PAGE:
Notice that we have added an exclamation mark before the name of the array.

Let’s see what happens when we do that.

$ echo ${!dirs[@]}
0 1 2 3

This time instead of printing all the elements of the array we have printed all the indexes.

The expression ${!array_name[@]} is used to print all the indexes of a Bash array.

As you can imagine we can use this to create a for loop that instead of going through all the elements of the array goes through all the indexes of the array. From 0 to the length of the array minus 1:

for index in ${!dirs[@]}; do
    echo "Directory name: ${dirs[$index]}"

Verify that the output is identical to the one we have seen by going through all the elements in the array instead of all the indexes.

We can also print the index for each element if we need it:

for index in ${!dirs[@]}; do
    echo "Index: $index - Directory name: ${dirs[$index]}"

Using Declare For Indexed Arrays

We have created our indexed array in the following way:

dirs=("/etc" "/var" "/opt" "/tmp")

Below you can see other two ways to create indexed arrays:

Option 1

Define an empty array and set its elements one by one:

echo ${dirs[@]}

/etc /var /opt /tmp

Option 2

Using the Bash declare builtin with the -a flag:

declare -a dirs

Append Elements to a Bash Indexed Array

To append an element to an existing array we can use the following syntax:


For example:

$ dirs=("/etc" "/var" "/opt" "/tmp")
$ dirs+=("/bin")
$ echo ${dirs[@]}
/etc /var /opt /tmp /bin

What about appending more than one element?

Here’s how you can do it…

$ dirs+=("/bin" "/usr")
$ echo ${dirs[@]}
/etc /var /opt /tmp /bin /usr

Makes sense?

How to Remove an Element From an Array

To remove an element from an array you can use unset:

$ dirs=("/etc" "/var" "/opt" "/tmp")
$ unset dirs[2]
$ echo ${dirs[@]}
/etc /var /tmp

Notice how the third element of the array (identified by the index 2) has been removed from the array.

You can also use unset to delete the entire array:

$ unset dirs
$ echo ${dirs[@]}

Confirm that the last echo command doesn’t return any output.

Summary of Bash Array Operations

Before moving to associative arrays I want to give you a summary of the Bash array operations we have covered.

array=()Create an empty array
declare -a arrayCreate an empty indexed array with declare
array=(1 2 3 4 5)Initialise an array with five elements
${array[0]}Access first element of the array
${array[1]}Access second element of the array
${dirs[${#dirs[@]}-1]}Access last element of the array
${array[@]}Get all the elements of the array
${!array[@]}Get all the indexes of the array
array+=(6 7)Append two values to the array
array[2]=10Assign value to the third element of the array
${#array[@]}Get size of the array
${#array[n]}Get the length of the nth element

Practice all the commands in this table before continuing with this tutorial.

Many of the operations in the table also apply to associative arrays.

Initialize a Bash Associative Array

Associative arrays can be only defined using the declare command.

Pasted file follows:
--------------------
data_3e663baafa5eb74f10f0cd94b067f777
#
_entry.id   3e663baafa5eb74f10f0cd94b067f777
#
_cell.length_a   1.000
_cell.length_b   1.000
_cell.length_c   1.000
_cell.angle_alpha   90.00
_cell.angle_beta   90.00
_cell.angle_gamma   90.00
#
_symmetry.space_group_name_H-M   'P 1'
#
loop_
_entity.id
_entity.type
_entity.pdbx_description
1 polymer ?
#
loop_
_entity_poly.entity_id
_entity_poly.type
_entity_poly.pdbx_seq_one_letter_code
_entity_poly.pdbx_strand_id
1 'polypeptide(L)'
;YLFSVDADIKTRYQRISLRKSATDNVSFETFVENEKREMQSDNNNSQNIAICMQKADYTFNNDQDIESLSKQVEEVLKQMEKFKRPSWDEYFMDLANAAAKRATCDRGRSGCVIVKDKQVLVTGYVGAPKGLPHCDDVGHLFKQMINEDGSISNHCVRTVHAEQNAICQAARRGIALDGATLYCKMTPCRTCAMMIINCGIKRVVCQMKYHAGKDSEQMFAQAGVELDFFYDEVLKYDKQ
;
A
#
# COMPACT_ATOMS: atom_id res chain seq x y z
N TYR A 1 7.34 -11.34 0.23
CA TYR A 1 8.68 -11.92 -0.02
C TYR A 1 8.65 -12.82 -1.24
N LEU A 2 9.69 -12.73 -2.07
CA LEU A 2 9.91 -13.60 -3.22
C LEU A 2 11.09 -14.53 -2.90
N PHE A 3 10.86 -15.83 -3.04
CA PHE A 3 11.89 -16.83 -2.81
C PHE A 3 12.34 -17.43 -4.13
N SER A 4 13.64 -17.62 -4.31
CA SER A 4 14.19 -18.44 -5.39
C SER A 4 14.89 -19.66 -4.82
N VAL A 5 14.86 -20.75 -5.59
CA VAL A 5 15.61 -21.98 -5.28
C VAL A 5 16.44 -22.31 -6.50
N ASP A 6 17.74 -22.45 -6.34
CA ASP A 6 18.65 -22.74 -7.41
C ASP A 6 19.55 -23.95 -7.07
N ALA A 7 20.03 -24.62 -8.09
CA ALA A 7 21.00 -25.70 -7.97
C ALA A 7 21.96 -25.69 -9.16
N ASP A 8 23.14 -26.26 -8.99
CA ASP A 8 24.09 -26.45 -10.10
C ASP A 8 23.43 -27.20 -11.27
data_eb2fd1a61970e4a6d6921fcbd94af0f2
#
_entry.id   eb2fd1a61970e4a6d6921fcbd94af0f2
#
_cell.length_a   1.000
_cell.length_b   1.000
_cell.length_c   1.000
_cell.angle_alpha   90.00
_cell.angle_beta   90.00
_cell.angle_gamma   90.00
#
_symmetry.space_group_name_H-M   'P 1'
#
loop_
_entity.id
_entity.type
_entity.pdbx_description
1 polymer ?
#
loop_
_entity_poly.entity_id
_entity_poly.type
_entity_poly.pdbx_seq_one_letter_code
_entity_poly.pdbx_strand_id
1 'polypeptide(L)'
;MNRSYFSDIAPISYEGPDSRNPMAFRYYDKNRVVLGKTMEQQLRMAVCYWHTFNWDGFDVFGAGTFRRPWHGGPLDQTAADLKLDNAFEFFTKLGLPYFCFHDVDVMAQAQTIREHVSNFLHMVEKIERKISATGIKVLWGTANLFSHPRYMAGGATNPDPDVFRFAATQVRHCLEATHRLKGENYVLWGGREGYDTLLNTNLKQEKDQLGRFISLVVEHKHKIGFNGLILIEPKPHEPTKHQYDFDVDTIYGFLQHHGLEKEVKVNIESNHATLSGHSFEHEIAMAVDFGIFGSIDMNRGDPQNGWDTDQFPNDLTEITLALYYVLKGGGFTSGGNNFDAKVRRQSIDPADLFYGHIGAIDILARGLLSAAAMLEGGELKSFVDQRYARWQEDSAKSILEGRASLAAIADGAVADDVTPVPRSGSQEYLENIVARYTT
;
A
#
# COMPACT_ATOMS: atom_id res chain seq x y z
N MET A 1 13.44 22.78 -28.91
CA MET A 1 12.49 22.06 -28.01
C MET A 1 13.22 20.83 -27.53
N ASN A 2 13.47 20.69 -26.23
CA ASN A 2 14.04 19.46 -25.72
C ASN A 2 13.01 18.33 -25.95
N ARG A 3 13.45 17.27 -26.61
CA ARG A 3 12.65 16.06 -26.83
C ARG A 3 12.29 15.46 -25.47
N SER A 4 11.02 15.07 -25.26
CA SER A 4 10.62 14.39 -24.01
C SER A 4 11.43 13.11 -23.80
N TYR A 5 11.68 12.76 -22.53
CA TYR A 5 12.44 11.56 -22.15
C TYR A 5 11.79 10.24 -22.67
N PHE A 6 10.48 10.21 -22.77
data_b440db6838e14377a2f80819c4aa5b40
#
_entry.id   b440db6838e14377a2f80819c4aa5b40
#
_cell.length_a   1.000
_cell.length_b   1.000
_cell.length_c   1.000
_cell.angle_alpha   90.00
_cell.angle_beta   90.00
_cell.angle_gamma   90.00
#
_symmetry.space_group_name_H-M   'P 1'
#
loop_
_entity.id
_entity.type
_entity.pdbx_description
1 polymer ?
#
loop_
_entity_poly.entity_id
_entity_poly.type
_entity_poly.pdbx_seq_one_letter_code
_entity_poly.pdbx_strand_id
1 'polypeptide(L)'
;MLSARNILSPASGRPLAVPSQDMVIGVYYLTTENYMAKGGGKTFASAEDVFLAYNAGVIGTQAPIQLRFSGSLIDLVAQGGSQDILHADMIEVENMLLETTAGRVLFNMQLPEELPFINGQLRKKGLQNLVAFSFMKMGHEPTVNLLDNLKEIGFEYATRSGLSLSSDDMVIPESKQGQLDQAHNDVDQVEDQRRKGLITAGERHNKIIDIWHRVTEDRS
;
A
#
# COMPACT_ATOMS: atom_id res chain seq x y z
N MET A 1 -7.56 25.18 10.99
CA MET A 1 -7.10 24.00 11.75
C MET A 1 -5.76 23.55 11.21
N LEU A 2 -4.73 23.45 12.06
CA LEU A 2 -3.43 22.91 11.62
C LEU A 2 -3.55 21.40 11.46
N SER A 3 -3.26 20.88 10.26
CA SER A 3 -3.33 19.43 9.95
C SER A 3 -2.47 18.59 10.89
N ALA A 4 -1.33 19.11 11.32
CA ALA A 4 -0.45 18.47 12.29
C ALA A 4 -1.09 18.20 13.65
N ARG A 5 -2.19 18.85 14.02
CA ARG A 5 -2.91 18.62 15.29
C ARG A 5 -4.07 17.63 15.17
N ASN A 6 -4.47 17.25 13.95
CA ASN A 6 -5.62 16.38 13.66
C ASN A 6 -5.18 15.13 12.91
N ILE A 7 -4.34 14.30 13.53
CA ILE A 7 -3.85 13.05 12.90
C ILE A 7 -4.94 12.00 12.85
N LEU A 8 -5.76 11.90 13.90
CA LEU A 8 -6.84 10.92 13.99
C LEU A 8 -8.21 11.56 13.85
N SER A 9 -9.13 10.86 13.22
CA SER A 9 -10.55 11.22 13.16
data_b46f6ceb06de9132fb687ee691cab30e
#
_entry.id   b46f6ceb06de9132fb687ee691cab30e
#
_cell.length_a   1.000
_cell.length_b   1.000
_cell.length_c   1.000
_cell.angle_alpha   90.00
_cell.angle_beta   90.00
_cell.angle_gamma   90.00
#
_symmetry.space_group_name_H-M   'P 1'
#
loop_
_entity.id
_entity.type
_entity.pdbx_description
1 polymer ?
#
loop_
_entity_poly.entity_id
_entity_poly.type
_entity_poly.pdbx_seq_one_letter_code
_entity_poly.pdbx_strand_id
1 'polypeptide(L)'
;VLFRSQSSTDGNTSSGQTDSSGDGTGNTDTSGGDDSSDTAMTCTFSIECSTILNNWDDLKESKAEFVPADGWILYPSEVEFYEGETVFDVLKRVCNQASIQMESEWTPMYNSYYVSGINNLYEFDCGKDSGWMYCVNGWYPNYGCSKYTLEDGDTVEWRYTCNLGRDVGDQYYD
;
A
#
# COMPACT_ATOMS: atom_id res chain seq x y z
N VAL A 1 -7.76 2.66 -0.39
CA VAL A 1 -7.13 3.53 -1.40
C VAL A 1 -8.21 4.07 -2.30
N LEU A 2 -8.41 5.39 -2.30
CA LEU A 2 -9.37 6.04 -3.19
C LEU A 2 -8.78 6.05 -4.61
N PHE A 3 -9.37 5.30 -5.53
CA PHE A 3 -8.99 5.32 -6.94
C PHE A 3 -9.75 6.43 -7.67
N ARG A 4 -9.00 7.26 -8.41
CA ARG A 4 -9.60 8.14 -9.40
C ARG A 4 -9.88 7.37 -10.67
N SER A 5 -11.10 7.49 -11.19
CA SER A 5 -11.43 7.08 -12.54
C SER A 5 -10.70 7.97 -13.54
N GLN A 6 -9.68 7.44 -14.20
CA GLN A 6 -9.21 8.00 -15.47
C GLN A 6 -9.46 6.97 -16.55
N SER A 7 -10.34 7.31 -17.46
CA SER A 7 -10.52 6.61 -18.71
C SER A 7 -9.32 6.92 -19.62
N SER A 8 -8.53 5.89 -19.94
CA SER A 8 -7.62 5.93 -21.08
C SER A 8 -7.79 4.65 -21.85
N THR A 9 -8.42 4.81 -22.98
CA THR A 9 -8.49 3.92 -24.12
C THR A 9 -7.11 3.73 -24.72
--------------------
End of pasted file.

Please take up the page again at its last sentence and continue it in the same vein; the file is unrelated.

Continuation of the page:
As we have seen before, to create an indexed array you can also use the following syntax:

declare -a new_array

To create an associative array change the flag passed to the declare command, use the -A flag:

$ declare -A new_array
$ new_array=([key1]=value1 [key2]=value2)
$ echo ${new_array[@]}
value2 value1

Notice how the order of the elements is not respected with Bash associative arrays as opposed as with indexed arrays.

When you have an array with lots of elements it can also help writing the commands that assign key/value pairs to the array in the following way:


How to Use a For Loop with a Bash Associative Array

The syntax of the for loops for associative arrays is pretty much identical to what we have seen with indexed arrays.

We will use the exclamation mark to get the keys of the array and then print each value mapped to a key:

for key in ${!new_array[@]}; do
    echo "Key: $key - Value: ${new_array[$key]}"

The output is:

Key: key2 - Value: value2
Key: key1 - Value: value1

Can you see how every key is used to retrieve the associated value?

Delete an Element From an Associative Array

Let’s see how you can delete an element from an associative array…

The following command removes the element identified by the key key1 from the associative array we have defined previously.

$ unset new_array[key1]

Confirm that you get the following output when you execute the for loop we have seen in the previous section:

Key: key2 - Value: value2

To delete the full array you can use the same syntax we have seen with indexed arrays:

unset new_array

The next few sections will show you some useful operations you can perform with Bash arrays as part of your day-to-day scripting…

Remove Duplicates From an Array

Have you ever wondered how to remove duplicates from an array?

To do that we could use a for loop that builds a new array that only contains unique values.

But instead, I want to find a more concise solution.

We will use four Linux commands following the steps below:

  1. Print all the elements of the array using echo.
  2. Use tr to replace spaces with newlines. This prints all the element on individual lines.
  3. Send the output of the previous step to the sort and uniq commands using pipes.